The Body Politic Affair

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The July-August issue of the Body Politic featured an article under the headline “Of Men and Boys” written by Gerald Hannon, the publication of which caused an overnight sensation throughout the gay and straight population of Canada.

The storm started when a Toronto journalist bought a copy of the B.P. on the streets. He noticed the article and did a little checking. The Community Homophile Association of Toronto (CHAT) had received a grant from the Federal Government of Canada to run a drop-in and distress centre for homosexuals in Toronto. The award of this grant under the Opportunities for Youth (OFY) programme was a highly contentious issue. The taxpayer of Canada (excluding homosexual taxpayers, of course) was indignant that his tax dollars should be going to the support of a project for those “lousy fags and queers”.

So it was that a reporter phoned CHAT and asked what association they had with the B.P. He was truthfully informed that CHAT members worked in the editorial collective of the BP and that, since both were gay liberation organisations, they had the same goals. Our reporter friend then called the BP regarding CHAT. He was told much the same thing, that the two groups worked together for the same ends.

Our eager reporter returned to the office and told his editor. The next day subscribers to the Toronto Sun (and other Canadian papers which use the same wire service) were treated to a story of how Federal tax dollars were being used to seduce boys. The editorial quoted at length from the article; however only negative and “horrifying” (to the straight public which cannot fathom the idea of gay love) segments were quoted. I am enclosing the entire original article for you to read, rather than bore you with quotes.

The Canadian public was horrified, the Canadian Government and OFY were embarrassed and the gay community was left with another false blot on its record. The editorial had overlooked a simple journalistic fact. The opinions of a newspaper are traditionally presented on the editorial page with articles being the opinion of the people who write them. The editorial had also reached the totally false conclusion that, since CHAT members worked with the BP, CHAT was automatically funding the BP without determining where the funds for the BP actually came from. Since the Body Politic had stated that they were working toward the common goals of gay liberation along with other gay organisations, the editorial writer had also falsely assumed that seduction of boys must be one of these goals. The editorial and our reporter friend had not bothered checking further to find out whether this was indeed one of the aims of gay liberation.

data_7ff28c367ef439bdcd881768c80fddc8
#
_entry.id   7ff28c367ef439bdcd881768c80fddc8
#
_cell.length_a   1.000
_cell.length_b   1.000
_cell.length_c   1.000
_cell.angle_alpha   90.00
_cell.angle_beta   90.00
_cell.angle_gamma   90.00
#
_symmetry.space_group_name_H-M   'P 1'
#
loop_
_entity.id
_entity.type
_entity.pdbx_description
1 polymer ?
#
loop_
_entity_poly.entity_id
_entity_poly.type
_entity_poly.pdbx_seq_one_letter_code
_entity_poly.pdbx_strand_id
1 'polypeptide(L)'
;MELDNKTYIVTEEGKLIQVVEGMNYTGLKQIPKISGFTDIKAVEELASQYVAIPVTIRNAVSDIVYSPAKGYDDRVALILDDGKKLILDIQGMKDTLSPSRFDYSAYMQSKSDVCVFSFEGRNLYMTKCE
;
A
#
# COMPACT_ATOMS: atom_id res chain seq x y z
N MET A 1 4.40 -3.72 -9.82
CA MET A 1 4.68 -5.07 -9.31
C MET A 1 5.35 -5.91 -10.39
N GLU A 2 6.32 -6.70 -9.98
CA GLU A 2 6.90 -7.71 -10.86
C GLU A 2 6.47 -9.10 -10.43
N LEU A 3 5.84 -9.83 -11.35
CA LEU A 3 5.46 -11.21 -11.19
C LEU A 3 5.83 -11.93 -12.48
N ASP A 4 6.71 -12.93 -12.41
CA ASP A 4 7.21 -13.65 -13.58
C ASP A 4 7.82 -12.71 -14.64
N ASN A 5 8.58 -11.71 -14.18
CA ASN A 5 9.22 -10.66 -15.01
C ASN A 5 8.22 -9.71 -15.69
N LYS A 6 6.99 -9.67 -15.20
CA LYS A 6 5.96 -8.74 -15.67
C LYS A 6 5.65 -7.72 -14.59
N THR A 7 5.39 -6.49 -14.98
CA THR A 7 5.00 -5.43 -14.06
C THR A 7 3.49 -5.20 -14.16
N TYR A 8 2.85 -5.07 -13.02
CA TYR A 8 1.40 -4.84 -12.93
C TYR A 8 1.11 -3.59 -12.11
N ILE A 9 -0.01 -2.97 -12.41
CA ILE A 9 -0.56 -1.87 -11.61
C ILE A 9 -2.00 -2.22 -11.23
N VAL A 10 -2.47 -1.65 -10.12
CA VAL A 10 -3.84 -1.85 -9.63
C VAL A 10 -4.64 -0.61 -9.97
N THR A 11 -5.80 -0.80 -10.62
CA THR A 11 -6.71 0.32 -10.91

The BP as a matter of interest has not received a penny, of the grant money as the newspaper is funded by subscriptions and advertising revenues. The people who work on the Body Politic are not paid out of the grant which was given to CHAT. The only things in common are that both are gay liberation organisations demanding equal rights for homosexuals (and thus a threat to the straight status-quo) and that both have some personnel in common.

Gay organisations, like those in the straight community, should not be above investigation. But this investigation must be unbiased, rational and thorough – all the facts must be brought to the surface before editorial comment takes place. We do not need another “Body Politic Affair” – reporting and editorial comment like that which was written harm both the gay scene and gay liberation organisations as well as blemish the reputation of straight journalism.

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